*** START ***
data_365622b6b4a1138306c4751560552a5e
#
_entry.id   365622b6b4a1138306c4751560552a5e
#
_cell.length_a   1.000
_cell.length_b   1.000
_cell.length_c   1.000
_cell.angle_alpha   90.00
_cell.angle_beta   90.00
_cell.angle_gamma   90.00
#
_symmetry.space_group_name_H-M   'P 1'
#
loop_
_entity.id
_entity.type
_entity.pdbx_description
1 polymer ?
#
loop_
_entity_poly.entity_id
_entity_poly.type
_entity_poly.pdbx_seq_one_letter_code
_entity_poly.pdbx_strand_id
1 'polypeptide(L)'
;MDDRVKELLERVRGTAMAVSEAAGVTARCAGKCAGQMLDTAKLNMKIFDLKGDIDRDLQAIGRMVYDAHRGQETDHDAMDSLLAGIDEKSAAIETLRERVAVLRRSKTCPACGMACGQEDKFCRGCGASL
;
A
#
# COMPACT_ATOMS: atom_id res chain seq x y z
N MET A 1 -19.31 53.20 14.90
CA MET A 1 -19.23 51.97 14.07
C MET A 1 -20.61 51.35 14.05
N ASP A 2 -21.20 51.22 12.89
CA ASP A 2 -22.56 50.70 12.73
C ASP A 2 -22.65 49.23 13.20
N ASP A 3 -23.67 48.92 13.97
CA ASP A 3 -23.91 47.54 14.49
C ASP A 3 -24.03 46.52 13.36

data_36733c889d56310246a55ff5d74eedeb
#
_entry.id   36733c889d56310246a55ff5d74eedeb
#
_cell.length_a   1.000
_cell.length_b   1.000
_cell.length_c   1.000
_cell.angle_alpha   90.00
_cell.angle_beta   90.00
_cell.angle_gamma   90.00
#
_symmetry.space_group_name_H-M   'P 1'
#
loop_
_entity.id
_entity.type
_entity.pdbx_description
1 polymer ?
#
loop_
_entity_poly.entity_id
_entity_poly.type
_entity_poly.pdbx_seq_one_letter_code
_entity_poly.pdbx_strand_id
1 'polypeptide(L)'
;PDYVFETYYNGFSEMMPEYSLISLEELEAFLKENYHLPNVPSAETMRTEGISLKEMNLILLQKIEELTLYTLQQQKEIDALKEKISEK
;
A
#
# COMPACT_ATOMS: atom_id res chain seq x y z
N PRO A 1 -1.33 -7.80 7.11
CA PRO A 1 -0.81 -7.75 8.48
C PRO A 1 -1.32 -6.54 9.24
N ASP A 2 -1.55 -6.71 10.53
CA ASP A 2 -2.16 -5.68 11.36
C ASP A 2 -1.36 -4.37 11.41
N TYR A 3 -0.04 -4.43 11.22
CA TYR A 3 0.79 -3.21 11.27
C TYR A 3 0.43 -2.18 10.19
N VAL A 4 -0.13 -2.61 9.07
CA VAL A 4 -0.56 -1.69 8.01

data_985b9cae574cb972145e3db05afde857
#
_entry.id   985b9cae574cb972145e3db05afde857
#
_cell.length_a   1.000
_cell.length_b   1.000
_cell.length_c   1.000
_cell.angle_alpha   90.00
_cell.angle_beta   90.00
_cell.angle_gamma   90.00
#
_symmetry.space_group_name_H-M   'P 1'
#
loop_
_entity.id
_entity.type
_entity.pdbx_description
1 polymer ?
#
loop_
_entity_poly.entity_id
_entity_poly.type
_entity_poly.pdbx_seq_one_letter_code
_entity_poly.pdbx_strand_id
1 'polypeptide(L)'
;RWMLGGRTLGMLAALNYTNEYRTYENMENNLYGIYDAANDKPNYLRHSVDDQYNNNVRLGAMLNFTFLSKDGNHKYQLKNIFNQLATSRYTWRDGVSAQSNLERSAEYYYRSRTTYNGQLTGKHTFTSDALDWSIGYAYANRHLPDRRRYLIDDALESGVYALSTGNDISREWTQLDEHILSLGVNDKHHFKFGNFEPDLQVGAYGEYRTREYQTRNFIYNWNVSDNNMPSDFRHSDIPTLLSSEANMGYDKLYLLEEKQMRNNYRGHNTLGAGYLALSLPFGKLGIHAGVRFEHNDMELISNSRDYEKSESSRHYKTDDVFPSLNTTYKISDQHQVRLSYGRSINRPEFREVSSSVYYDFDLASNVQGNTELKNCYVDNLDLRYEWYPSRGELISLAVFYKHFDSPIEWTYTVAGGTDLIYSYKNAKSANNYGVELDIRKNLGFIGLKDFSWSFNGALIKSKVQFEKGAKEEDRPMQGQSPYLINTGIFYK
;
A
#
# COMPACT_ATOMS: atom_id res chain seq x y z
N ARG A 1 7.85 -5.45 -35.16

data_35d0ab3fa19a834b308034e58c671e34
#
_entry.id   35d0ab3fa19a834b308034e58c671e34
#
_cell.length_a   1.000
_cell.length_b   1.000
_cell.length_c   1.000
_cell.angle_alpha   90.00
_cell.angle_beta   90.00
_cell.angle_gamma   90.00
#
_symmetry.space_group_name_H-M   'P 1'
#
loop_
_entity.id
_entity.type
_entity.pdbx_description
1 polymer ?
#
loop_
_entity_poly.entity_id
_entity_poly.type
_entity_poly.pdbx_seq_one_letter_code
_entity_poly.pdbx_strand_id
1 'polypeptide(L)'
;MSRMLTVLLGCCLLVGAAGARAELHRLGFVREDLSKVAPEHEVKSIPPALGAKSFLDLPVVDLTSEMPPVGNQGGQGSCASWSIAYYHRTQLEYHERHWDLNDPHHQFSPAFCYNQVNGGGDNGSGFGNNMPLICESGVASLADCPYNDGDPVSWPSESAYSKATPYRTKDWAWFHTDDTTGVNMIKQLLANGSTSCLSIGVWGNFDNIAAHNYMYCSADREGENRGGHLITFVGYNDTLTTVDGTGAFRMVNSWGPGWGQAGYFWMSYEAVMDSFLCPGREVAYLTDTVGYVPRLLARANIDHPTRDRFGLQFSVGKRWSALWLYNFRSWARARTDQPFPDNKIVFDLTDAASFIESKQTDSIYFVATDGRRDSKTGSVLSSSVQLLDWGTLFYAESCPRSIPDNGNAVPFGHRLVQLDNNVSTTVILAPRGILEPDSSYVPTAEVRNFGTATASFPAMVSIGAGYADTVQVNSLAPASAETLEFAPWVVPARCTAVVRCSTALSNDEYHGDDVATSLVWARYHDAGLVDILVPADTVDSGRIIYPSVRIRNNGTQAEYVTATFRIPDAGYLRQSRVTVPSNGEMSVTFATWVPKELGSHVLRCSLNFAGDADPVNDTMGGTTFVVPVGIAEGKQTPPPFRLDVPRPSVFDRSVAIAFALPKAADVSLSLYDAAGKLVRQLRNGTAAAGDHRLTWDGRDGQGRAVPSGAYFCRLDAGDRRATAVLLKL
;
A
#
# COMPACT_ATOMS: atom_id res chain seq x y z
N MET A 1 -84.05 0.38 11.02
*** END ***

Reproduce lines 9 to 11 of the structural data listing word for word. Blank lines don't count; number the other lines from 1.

_cell.angle_beta   90.00
_cell.angle_gamma   90.00
#